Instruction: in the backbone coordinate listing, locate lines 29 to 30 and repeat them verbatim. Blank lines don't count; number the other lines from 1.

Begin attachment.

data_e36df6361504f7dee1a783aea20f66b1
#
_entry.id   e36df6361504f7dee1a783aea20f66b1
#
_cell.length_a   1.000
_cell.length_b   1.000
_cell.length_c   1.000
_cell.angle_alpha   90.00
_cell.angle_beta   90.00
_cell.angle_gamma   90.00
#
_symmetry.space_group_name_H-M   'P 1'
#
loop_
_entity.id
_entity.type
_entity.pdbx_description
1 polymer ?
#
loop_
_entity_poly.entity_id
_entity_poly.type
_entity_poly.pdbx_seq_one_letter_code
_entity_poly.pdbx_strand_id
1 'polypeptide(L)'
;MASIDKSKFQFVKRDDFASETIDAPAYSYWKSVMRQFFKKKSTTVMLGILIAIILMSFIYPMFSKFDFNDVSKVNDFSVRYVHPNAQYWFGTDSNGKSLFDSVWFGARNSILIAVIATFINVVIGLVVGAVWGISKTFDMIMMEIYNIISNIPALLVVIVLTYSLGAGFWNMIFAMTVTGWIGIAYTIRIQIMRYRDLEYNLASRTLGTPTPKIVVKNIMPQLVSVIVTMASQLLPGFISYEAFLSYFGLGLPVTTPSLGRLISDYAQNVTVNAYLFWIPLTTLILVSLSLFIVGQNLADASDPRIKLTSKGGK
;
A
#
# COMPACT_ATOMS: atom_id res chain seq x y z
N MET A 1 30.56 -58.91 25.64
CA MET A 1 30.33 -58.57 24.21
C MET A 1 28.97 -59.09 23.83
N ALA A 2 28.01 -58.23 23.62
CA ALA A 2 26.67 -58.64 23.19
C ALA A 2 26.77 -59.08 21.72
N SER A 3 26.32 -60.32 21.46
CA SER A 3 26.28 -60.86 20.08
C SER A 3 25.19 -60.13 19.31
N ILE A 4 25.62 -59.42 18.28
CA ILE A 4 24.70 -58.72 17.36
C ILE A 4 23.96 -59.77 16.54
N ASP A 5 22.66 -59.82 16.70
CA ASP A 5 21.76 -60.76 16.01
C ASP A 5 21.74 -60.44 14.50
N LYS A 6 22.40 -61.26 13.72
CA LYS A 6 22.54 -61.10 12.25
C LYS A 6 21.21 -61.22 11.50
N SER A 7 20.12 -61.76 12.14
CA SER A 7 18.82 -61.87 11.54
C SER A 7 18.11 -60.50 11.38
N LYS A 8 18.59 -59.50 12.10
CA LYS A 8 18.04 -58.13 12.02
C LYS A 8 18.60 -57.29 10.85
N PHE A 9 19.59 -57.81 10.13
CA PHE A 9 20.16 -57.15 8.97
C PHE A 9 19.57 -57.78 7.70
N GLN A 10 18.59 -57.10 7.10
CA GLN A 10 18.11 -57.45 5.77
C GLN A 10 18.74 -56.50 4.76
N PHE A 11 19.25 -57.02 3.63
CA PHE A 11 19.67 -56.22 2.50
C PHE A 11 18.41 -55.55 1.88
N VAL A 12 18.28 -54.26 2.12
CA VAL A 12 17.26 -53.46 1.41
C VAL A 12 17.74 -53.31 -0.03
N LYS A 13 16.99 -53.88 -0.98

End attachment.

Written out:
#
# COMPACT_ATOMS: atom_id res chain seq x y z